Comfortable in a kippa or a kaffiyeh

5th Annual Israeli Apartheid Week

Apartheid or no apartheid, what is going on across Canadian university campuses this week is not a mature and helpful way to promote dialogue and raise awareness.
In the standoffs that result year after year during this week, the people involved on both sides further alienate the public at large. For Osgoode Hall Law School students, this week means trying to avoid all the protests and counterprotests taking place around York University's campus.
Thankfully, there are no protests at the law school and no posters to be found on any of its walls. The law school accommodates all of us so that everyone who walks around feels comfortable no matter his or her religion, political views or nationality.
As Osgoode students, we find the events at York to be strange. There is no discussion taking place, but rather two sides screaming at each other.
It is no surprise that these encounters frequently end with the police being called and both sides being charged by the university. It would be truly devastating if somewhere down the line these encounters result in violence or someone being seriously hurt, if that has not already happened.
At Osgoode Hall, the Jewish Law Students' Association and Muslim Law Students' Association may have different agendas and goals but we are all friends with each other. We do not all have to agree with each other's views to respect one another.
When friends discuss politics, even such hot topics as Israel and Palestine, you are more open to listen to the other side and hear the points they are making. No megaphones, no flags, just two groups listening to what the other has to say.
Often, members of our associations have admitted that they have had to rethink certain issues and change certain opinions they held due to some of these open and collegial discussions.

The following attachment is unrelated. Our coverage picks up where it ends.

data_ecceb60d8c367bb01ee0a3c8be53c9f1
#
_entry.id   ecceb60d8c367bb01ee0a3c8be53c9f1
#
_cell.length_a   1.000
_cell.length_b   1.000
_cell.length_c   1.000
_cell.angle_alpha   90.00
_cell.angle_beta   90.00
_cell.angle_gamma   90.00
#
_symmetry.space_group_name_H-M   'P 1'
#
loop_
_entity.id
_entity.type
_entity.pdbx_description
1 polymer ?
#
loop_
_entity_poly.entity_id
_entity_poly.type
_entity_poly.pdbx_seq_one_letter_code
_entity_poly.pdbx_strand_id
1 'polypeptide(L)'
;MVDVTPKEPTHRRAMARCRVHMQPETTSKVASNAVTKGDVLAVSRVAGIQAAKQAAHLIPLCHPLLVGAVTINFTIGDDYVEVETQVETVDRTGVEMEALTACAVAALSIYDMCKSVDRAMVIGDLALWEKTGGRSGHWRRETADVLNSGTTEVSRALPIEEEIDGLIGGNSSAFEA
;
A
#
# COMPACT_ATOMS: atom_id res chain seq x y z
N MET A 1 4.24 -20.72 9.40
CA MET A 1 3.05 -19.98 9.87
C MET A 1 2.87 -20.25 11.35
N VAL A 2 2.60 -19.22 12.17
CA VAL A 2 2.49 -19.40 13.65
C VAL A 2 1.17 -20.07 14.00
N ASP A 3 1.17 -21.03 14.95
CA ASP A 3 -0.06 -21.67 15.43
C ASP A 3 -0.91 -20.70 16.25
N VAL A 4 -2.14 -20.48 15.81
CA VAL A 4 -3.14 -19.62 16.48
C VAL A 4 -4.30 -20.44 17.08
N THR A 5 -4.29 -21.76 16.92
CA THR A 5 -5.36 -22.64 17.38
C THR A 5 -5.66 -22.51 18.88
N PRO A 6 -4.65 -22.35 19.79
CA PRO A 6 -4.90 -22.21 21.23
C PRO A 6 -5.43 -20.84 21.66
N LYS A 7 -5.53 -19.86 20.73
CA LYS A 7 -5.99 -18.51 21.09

Apartheid Week only seeks to divide the campus more than it already is. Whereas the JLSA and MLSA are open to working together to try to host events that speak to the students' common goals, such as finding lawyers to come talk to our groups about difficulties maintaining our religious practices in the workforce, or issues of keeping kosher and Halal at law firms, the thought of something like this taking place at York is worrying.
Additionally, Osgoode Hall offers courses in both Jewish and sharia law. One need not be of any specific nationality or religion to attend, and it would not be considered strange if anyone took up the offer.
By learning about the history and background of the other, we see that other as a human being rather than part of an ideology, and the debate suddenly becomes more humane. The way that Israel Apartheid Week is conducted only seeks to exploit the differences between us and does not focus on any of the good that we can do together or that can be achieved by having proper discourse in a responsible, academic setting.
Until the activists on both sides of the debate realize this, nothing will be achieved and emotionally charged students will continue to yell and scream at each other while not being heard and achieving nothing.
Debate is never futile, but what goes on at York's campus can hardly be referred to as anything resembling a debate. This only seeks to increase animosity between the two sides while ignoring the good that we can do together.
Let both sides cool off, and when they are ready to have a true dialogue, let it take place in a civil forum. Right now nothing is being gained, and so much is being lost.
We are thankful that the law school is a place where we can be comfortable walking around in both kippas and kaffiyehs, and where the two groups can talk and consider each other as friends.
We may be somewhat divided on the issue of Israel and Palestine, but we realize that there are reasonable arguments on both sides of the debate, and have tried to come to an agreeable position.
While this will not bring peace to the Middle East, it fosters an environment where everyone feels comfortable about who they are, something that is wholly lacking at York University currently.
Joseph Juda is co-president of the Jewish Law Students' Association at Osgoode Hall Law School.
Ahsan Mirza is president of the Muslim Law Students' Association at Osgoode Hall Law School.

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